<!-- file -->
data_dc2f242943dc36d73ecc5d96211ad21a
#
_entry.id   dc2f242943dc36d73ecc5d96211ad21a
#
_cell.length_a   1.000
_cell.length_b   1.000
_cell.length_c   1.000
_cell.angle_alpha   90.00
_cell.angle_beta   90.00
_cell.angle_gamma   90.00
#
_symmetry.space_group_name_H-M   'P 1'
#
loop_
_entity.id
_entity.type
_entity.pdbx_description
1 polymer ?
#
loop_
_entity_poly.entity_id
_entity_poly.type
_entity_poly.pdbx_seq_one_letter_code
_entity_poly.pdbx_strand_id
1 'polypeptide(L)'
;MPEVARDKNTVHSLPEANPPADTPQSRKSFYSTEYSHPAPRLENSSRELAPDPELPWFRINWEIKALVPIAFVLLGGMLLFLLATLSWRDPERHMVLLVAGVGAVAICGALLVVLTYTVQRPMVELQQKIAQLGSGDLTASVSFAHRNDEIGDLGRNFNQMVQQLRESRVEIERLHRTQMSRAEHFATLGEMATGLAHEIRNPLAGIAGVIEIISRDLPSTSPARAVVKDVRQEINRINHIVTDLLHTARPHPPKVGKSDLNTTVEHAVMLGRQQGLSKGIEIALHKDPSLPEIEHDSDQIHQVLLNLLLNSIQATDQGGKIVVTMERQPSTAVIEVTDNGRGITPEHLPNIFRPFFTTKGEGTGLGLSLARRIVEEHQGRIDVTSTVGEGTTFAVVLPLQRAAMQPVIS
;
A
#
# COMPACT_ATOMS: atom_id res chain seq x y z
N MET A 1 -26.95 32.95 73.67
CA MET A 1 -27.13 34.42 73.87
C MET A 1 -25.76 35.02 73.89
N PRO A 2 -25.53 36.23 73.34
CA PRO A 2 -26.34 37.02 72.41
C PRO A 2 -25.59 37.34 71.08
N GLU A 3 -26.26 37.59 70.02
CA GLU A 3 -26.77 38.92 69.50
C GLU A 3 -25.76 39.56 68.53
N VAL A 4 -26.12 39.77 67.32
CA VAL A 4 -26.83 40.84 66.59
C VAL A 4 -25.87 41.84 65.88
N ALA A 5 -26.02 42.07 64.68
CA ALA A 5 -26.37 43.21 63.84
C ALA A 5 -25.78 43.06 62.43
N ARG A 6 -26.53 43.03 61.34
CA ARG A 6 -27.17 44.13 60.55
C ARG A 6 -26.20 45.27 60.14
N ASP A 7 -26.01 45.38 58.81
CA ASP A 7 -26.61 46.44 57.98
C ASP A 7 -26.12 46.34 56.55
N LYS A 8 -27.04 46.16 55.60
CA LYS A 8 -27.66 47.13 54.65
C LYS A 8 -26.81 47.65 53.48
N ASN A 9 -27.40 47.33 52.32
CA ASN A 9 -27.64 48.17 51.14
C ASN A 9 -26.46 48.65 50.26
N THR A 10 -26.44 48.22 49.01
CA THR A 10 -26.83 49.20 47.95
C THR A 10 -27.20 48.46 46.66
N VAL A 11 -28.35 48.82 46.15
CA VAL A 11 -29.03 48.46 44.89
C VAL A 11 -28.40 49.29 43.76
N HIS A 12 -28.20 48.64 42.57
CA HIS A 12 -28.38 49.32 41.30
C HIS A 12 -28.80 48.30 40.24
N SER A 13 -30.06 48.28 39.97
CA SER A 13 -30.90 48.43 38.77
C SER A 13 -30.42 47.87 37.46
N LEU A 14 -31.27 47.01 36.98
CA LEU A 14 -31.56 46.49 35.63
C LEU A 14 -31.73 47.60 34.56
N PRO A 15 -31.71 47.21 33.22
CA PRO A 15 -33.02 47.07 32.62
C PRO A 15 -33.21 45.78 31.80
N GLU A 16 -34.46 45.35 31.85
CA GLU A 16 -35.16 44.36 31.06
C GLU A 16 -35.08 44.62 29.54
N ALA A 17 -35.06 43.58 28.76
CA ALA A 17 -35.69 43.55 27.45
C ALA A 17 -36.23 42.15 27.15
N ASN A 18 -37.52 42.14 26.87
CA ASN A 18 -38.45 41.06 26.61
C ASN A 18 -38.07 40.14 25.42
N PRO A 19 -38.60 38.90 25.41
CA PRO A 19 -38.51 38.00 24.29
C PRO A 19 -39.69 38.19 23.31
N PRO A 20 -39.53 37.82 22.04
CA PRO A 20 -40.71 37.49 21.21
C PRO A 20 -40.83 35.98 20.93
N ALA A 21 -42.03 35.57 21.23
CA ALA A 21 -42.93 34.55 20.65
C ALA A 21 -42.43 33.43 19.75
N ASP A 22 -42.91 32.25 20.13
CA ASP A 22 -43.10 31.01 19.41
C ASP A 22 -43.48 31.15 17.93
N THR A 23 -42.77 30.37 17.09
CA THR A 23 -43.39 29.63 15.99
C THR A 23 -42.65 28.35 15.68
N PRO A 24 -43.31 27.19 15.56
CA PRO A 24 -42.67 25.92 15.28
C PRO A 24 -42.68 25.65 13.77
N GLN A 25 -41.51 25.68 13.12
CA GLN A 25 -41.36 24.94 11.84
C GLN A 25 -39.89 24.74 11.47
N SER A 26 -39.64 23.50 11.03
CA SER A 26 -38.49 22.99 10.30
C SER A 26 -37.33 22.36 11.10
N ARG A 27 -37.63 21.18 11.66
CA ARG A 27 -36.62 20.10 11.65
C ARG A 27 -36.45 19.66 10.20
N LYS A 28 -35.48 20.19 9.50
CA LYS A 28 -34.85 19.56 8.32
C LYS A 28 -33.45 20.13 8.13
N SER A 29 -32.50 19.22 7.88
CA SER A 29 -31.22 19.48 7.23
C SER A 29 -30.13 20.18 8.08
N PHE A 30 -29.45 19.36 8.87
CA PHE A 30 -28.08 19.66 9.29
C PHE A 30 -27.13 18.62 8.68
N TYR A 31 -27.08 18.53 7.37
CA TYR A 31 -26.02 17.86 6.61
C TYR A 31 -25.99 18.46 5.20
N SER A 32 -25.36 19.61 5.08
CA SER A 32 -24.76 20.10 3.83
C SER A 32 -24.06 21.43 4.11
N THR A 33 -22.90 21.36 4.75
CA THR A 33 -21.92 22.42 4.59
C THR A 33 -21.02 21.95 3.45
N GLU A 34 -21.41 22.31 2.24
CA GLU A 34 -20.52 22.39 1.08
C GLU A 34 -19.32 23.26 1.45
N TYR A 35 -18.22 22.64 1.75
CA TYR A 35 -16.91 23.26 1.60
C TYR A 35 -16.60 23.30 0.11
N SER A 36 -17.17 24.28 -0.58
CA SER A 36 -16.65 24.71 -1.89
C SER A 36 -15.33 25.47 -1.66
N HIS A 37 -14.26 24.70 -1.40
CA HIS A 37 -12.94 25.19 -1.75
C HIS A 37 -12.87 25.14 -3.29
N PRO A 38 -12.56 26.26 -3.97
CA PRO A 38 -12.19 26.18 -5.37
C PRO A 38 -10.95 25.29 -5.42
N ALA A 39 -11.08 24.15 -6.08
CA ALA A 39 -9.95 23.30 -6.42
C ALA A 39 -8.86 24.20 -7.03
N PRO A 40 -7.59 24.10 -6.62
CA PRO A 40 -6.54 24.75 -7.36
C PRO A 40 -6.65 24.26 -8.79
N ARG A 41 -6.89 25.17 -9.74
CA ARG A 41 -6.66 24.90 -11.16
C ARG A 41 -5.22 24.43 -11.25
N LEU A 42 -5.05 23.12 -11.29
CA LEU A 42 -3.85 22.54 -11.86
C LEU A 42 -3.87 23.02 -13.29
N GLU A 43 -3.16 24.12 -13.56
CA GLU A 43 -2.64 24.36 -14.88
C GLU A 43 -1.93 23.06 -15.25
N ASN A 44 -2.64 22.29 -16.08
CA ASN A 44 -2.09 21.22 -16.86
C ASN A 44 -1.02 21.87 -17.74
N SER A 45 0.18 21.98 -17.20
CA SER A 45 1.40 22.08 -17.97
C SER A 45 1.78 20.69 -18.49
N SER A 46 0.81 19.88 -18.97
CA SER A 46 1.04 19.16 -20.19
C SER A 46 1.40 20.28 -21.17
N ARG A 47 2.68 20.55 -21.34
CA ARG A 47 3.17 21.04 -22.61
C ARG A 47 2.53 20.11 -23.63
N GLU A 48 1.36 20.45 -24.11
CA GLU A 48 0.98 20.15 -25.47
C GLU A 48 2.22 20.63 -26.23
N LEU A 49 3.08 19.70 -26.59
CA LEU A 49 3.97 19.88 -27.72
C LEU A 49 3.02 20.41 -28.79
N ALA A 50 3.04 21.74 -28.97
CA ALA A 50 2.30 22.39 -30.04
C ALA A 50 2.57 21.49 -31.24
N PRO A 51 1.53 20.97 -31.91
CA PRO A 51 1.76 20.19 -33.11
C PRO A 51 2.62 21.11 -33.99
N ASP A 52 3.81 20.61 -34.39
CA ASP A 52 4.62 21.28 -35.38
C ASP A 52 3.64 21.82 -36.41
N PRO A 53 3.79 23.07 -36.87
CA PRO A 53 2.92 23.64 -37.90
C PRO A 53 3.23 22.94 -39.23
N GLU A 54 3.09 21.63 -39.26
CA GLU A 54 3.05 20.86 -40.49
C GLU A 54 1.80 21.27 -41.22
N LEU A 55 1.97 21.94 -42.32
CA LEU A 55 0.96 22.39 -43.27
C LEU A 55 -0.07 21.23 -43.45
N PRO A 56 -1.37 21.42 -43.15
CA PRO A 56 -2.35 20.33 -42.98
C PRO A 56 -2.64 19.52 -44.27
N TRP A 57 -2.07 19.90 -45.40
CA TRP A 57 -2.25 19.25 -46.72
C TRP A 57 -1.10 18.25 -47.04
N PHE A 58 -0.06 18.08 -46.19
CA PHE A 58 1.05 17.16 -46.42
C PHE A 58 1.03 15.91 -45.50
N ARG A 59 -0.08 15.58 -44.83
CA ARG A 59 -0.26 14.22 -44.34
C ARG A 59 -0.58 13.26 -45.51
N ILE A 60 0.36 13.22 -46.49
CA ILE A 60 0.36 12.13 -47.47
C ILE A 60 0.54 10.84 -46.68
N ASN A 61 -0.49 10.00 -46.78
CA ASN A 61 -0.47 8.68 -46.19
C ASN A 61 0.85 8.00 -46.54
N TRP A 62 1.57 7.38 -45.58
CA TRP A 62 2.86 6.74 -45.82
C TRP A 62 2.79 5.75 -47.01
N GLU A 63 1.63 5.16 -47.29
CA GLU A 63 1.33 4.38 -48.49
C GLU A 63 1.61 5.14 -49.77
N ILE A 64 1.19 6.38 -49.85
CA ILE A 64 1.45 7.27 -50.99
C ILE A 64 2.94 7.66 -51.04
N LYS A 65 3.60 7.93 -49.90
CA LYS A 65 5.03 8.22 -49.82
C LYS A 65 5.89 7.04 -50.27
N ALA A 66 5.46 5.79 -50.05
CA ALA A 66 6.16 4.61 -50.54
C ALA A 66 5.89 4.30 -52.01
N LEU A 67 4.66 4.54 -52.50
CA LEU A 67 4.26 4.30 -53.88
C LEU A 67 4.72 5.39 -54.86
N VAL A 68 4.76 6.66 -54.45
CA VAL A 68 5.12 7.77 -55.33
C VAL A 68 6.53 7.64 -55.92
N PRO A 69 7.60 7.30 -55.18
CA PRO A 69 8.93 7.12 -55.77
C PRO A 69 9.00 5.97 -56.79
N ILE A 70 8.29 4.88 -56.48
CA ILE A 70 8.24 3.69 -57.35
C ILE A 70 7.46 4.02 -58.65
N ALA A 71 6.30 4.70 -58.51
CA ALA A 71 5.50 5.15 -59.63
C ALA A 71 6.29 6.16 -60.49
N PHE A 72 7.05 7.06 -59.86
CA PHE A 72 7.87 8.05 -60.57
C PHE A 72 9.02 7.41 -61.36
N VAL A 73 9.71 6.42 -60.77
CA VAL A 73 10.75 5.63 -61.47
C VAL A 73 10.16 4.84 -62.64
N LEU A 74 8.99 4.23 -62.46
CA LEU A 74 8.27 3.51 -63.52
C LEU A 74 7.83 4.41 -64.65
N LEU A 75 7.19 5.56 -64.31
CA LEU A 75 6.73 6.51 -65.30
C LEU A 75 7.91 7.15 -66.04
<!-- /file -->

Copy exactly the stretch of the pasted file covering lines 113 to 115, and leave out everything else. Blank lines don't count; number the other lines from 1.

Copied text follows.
CA LYS A 28 -34.85 19.56 8.32
C LYS A 28 -33.45 20.13 8.13
N SER A 29 -32.50 19.22 7.88